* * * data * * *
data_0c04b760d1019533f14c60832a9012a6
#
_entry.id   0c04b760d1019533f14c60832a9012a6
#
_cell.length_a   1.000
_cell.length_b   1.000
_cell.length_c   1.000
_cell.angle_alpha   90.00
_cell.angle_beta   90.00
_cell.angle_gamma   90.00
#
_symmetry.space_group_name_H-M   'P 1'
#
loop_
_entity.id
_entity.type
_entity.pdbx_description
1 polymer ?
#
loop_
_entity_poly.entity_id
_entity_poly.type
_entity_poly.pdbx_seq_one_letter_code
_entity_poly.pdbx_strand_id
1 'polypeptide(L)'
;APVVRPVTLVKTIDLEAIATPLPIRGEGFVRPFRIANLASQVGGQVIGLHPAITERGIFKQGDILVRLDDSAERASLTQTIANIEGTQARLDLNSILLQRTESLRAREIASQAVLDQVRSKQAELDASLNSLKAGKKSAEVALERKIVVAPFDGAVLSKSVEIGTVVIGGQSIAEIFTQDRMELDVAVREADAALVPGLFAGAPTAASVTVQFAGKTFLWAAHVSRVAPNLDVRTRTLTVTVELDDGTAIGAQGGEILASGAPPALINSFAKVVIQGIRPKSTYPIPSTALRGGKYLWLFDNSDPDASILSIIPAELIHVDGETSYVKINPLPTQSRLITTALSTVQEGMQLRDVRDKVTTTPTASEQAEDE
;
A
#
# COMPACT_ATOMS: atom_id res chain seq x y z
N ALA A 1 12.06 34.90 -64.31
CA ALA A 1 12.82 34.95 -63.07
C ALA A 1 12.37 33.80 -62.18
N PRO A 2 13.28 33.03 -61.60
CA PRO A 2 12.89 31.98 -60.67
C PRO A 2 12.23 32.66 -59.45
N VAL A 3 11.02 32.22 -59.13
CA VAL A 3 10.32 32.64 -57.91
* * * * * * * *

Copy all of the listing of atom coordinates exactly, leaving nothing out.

data_0c04b760d1019533f14c60832a9012a6
#
_entry.id   0c04b760d1019533f14c60832a9012a6
#
_cell.length_a   1.000
_cell.length_b   1.000
_cell.length_c   1.000
_cell.angle_alpha   90.00
_cell.angle_beta   90.00
_cell.angle_gamma   90.00
#
_symmetry.space_group_name_H-M   'P 1'
#
loop_
_entity.id
_entity.type
_entity.pdbx_description
1 polymer ?
#
loop_
_entity_poly.entity_id
_entity_poly.type
_entity_poly.pdbx_seq_one_letter_code
_entity_poly.pdbx_strand_id
1 'polypeptide(L)'
;APVVRPVTLVKTIDLEAIATPLPIRGEGFVRPFRIANLASQVGGQVIGLHPAITERGIFKQGDILVRLDDSAERASLTQTIANIEGTQARLDLNSILLQRTESLRAREIASQAVLDQVRSKQAELDASLNSLKAGKKSAEVALERKIVVAPFDGAVLSKSVEIGTVVIGGQSIAEIFTQDRMELDVAVREADAALVPGLFAGAPTAASVTVQFAGKTFLWAAHVSRVAPNLDVRTRTLTVTVELDDGTAIGAQGGEILASGAPPALINSFAKVVIQGIRPKSTYPIPSTALRGGKYLWLFDNSDPDASILSIIPAELIHVDGETSYVKINPLPTQSRLITTALSTVQEGMQLRDVRDKVTTTPTASEQAEDE
;
A
#
# COMPACT_ATOMS: atom_id res chain seq x y z
N ALA A 1 12.06 34.90 -64.31
CA ALA A 1 12.82 34.95 -63.07
C ALA A 1 12.37 33.80 -62.18
N PRO A 2 13.28 33.03 -61.60
CA PRO A 2 12.89 31.98 -60.67
C PRO A 2 12.23 32.66 -59.45
N VAL A 3 11.02 32.22 -59.13
CA VAL A 3 10.32 32.64 -57.91